The overall goal of urban solid waste management is to collect, treat and dispose of solid wastes generated by all urban population groups in an environmentally and socially satisfactory manner using the most economical means available. Local governments are usually authorized to have responsibility for providing solid waste management services, and most local government laws give them exclusive ownership over waste once it has been placed outside a home or establishment for collection. As cities grow economically, business activity and consumption patterns drive up solid waste quantities. At the same time, increased traffic congestion adversely affects the productivity of the solid waste fleet. Productivity loss is exacerbated by longer hauls required of the fleet, as open lands for disposal are further and further away from urban centers. The challenge is to rationalize worker and vehicle performance, while expanding services to a growing urban population.
In developing countries, it is common for municipalities to spend 20-50 percent of their available recurrent budget on solid waste management. Yet, it is also common that 30-60 percent of all the urban solid waste in developing countries is uncollected and less than 50 percent of the population is served. In some cases, as much as 80 percent of the collection and transport equipment is out of service, in need of repair or maintenance. In most developing countries, open dumping with open burning is the norm.
What you will find in this web site
Sustainability of waste management is key to providing an effective service that satisfies the needs of the end users. One pillar of sustainable solid waste management is strategic planning, and links to guidance are provided. Another pillar is cost analysis of solid waste options, and links to useful analytical tools are also provided. For financing, private sector involvement is a growing trend in solid waste management. Also, there are new funds for emissions reductions that support global needs (such as the Prototype Carbon Fund, the Global Environmental Facility, and several for which the World Bank is trustee), and sample calculations for how to achieve and thus market such emission reductions are also provided under the topic of economic instruments. For successful development of any solid waste project, community participation in collection, community consultation on cost recovery, and public participation in siting and design of facilities is inherently essential to sustainability. The needs of sustainable solid waste management project development are elaborated further on the following web pages:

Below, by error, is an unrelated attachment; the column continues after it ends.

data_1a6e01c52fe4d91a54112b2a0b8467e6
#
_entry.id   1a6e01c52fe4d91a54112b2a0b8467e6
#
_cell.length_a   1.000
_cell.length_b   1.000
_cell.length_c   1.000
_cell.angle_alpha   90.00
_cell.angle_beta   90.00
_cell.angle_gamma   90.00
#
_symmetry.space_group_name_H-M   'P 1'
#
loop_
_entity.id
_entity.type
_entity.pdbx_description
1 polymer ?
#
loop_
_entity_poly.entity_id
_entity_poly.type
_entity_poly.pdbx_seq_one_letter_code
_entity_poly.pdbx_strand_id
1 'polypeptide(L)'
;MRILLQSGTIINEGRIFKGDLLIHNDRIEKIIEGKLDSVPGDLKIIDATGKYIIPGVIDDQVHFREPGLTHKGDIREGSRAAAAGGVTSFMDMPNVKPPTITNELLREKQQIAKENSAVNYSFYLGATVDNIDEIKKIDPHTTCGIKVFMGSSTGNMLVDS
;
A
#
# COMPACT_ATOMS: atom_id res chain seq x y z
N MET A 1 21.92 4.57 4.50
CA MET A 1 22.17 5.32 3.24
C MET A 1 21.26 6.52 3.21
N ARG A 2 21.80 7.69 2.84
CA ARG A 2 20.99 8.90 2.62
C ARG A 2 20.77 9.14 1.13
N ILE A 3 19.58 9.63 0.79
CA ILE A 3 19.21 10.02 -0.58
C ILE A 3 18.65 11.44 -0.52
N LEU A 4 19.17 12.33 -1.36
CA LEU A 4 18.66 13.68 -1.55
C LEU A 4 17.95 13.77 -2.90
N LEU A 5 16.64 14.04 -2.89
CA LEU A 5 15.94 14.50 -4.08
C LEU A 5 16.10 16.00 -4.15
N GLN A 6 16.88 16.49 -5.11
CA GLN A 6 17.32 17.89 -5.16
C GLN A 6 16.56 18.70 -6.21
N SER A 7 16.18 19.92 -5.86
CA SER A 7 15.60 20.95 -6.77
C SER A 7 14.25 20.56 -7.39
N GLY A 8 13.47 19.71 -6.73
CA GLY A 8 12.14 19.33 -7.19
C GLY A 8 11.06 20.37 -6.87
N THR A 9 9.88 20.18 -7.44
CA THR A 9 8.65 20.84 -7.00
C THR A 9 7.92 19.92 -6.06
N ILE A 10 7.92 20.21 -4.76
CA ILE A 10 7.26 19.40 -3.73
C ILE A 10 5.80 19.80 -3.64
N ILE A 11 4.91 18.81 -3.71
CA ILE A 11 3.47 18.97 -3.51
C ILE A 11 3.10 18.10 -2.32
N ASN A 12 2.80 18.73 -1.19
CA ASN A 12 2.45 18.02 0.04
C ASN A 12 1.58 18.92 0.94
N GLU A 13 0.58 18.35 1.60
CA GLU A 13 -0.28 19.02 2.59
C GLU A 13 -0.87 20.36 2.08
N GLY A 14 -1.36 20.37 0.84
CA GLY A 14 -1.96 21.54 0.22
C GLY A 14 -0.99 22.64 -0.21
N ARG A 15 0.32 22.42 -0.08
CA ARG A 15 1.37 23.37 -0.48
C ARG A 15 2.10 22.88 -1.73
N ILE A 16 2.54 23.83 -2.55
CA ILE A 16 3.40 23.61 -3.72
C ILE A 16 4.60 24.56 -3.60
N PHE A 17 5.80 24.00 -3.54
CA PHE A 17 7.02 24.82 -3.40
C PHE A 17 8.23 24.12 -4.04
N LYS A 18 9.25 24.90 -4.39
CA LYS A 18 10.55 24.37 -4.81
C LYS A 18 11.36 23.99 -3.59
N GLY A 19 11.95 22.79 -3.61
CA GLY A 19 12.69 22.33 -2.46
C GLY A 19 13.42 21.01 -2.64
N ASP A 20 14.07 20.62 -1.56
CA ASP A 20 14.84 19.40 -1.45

Solid Waste Management Strategic Planning
Institutional Capacity Building
Financial Capacity Building
Analysis of Technology Choices
Private Sector Involvement